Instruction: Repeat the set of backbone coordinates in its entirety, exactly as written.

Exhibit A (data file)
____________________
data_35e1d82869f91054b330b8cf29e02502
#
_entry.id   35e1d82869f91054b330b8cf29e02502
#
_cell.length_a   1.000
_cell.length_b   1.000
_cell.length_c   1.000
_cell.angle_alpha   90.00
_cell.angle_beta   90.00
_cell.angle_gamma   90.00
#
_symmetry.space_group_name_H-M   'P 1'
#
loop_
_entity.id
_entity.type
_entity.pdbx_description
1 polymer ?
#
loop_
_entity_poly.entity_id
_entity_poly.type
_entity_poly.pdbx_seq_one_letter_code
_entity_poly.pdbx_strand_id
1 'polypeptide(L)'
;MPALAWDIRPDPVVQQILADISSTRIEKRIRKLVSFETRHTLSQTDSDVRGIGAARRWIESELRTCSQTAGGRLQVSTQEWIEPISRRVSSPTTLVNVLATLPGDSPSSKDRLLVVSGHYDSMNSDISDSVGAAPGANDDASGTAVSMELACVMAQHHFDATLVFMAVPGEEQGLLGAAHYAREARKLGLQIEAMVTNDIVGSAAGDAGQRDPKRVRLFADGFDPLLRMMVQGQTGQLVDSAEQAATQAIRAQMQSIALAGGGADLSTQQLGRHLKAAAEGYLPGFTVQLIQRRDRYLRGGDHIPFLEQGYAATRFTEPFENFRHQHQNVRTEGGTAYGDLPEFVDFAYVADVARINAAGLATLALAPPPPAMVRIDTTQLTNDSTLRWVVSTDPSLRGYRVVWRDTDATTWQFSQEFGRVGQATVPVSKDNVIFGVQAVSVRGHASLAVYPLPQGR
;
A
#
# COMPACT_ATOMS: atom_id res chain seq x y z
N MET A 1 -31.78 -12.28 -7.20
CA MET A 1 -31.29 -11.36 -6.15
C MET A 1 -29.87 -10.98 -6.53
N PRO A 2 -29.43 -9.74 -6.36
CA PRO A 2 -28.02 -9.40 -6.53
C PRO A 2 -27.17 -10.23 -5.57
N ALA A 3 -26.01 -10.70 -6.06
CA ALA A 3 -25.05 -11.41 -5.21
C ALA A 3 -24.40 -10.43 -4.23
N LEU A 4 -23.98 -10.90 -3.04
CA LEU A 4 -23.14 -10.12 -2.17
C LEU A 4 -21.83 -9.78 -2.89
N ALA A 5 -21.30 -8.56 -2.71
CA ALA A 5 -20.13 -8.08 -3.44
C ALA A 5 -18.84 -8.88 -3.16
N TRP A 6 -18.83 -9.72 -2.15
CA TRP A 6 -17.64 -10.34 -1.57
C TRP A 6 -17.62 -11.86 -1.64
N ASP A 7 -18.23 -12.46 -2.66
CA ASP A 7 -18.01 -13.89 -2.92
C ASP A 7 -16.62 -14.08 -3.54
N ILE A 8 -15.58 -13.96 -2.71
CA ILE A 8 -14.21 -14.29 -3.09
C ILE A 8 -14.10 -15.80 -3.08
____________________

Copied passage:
data_35e1d82869f91054b330b8cf29e02502
#
_entry.id   35e1d82869f91054b330b8cf29e02502
#
_cell.length_a   1.000
_cell.length_b   1.000
_cell.length_c   1.000
_cell.angle_alpha   90.00
_cell.angle_beta   90.00
_cell.angle_gamma   90.00
#
_symmetry.space_group_name_H-M   'P 1'
#
loop_
_entity.id
_entity.type
_entity.pdbx_description
1 polymer ?
#
loop_
_entity_poly.entity_id
_entity_poly.type
_entity_poly.pdbx_seq_one_letter_code
_entity_poly.pdbx_strand_id
1 'polypeptide(L)'
;MPALAWDIRPDPVVQQILADISSTRIEKRIRKLVSFETRHTLSQTDSDVRGIGAARRWIESELRTCSQTAGGRLQVSTQEWIEPISRRVSSPTTLVNVLATLPGDSPSSKDRLLVVSGHYDSMNSDISDSVGAAPGANDDASGTAVSMELACVMAQHHFDATLVFMAVPGEEQGLLGAAHYAREARKLGLQIEAMVTNDIVGSAAGDAGQRDPKRVRLFADGFDPLLRMMVQGQTGQLVDSAEQAATQAIRAQMQSIALAGGGADLSTQQLGRHLKAAAEGYLPGFTVQLIQRRDRYLRGGDHIPFLEQGYAATRFTEPFENFRHQHQNVRTEGGTAYGDLPEFVDFAYVADVARINAAGLATLALAPPPPAMVRIDTTQLTNDSTLRWVVSTDPSLRGYRVVWRDTDATTWQFSQEFGRVGQATVPVSKDNVIFGVQAVSVRGHASLAVYPLPQGR
;
A
#
# COMPACT_ATOMS: atom_id res chain seq x y z
N MET A 1 -31.78 -12.28 -7.20
CA MET A 1 -31.29 -11.36 -6.15
C MET A 1 -29.87 -10.98 -6.53
N PRO A 2 -29.43 -9.74 -6.36
CA PRO A 2 -28.02 -9.40 -6.53
C PRO A 2 -27.17 -10.23 -5.57
N ALA A 3 -26.01 -10.70 -6.06
CA ALA A 3 -25.05 -11.41 -5.21
C ALA A 3 -24.40 -10.43 -4.23
N LEU A 4 -23.98 -10.90 -3.04
CA LEU A 4 -23.14 -10.12 -2.17
C LEU A 4 -21.83 -9.78 -2.89
N ALA A 5 -21.30 -8.56 -2.71
CA ALA A 5 -20.13 -8.08 -3.44
C ALA A 5 -18.84 -8.88 -3.16
N TRP A 6 -18.83 -9.72 -2.15
CA TRP A 6 -17.64 -10.34 -1.57
C TRP A 6 -17.62 -11.86 -1.64
N ASP A 7 -18.23 -12.46 -2.66
CA ASP A 7 -18.01 -13.89 -2.92
C ASP A 7 -16.62 -14.08 -3.54
N ILE A 8 -15.58 -13.96 -2.71
CA ILE A 8 -14.21 -14.29 -3.09
C ILE A 8 -14.10 -15.80 -3.08